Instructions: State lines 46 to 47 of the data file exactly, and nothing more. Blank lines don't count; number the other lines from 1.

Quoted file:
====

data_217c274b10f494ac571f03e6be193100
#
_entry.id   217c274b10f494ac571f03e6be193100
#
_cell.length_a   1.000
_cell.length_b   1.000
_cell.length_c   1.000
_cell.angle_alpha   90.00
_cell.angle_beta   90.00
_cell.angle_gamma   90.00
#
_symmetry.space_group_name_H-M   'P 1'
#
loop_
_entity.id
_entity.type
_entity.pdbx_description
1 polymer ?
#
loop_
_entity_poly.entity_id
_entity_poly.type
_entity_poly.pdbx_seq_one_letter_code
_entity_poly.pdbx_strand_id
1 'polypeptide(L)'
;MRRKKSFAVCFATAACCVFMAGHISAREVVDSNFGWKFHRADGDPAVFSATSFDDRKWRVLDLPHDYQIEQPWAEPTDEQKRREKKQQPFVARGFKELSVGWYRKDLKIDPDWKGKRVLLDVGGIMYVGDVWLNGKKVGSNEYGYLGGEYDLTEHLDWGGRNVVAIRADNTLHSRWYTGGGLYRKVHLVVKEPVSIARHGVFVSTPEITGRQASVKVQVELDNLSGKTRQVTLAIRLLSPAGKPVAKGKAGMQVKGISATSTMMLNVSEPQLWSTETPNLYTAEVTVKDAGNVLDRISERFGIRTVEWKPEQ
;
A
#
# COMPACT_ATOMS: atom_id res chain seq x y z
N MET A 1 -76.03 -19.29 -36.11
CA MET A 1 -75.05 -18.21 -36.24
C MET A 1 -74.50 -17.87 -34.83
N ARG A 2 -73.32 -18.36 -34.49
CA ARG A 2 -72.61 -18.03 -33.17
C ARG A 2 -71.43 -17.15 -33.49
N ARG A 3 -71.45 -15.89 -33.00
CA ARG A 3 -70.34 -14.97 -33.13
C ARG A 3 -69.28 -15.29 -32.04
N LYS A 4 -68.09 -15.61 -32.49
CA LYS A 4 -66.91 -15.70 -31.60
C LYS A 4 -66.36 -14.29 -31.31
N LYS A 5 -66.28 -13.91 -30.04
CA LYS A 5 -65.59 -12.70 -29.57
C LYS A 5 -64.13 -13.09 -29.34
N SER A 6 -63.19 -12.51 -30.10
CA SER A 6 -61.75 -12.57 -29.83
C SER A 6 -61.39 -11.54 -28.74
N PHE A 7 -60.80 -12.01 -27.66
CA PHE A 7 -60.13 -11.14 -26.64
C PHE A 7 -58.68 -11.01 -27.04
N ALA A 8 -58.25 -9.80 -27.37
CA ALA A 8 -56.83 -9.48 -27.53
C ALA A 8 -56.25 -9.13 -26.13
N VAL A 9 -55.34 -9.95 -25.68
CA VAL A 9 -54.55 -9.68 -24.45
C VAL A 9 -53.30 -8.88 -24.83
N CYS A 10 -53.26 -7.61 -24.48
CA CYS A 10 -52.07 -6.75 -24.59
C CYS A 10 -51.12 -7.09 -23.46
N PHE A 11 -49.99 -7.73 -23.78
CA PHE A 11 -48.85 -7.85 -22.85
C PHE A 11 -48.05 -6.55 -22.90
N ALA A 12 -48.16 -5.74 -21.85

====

N SER A 6 -63.19 -12.51 -30.10
CA SER A 6 -61.75 -12.57 -29.83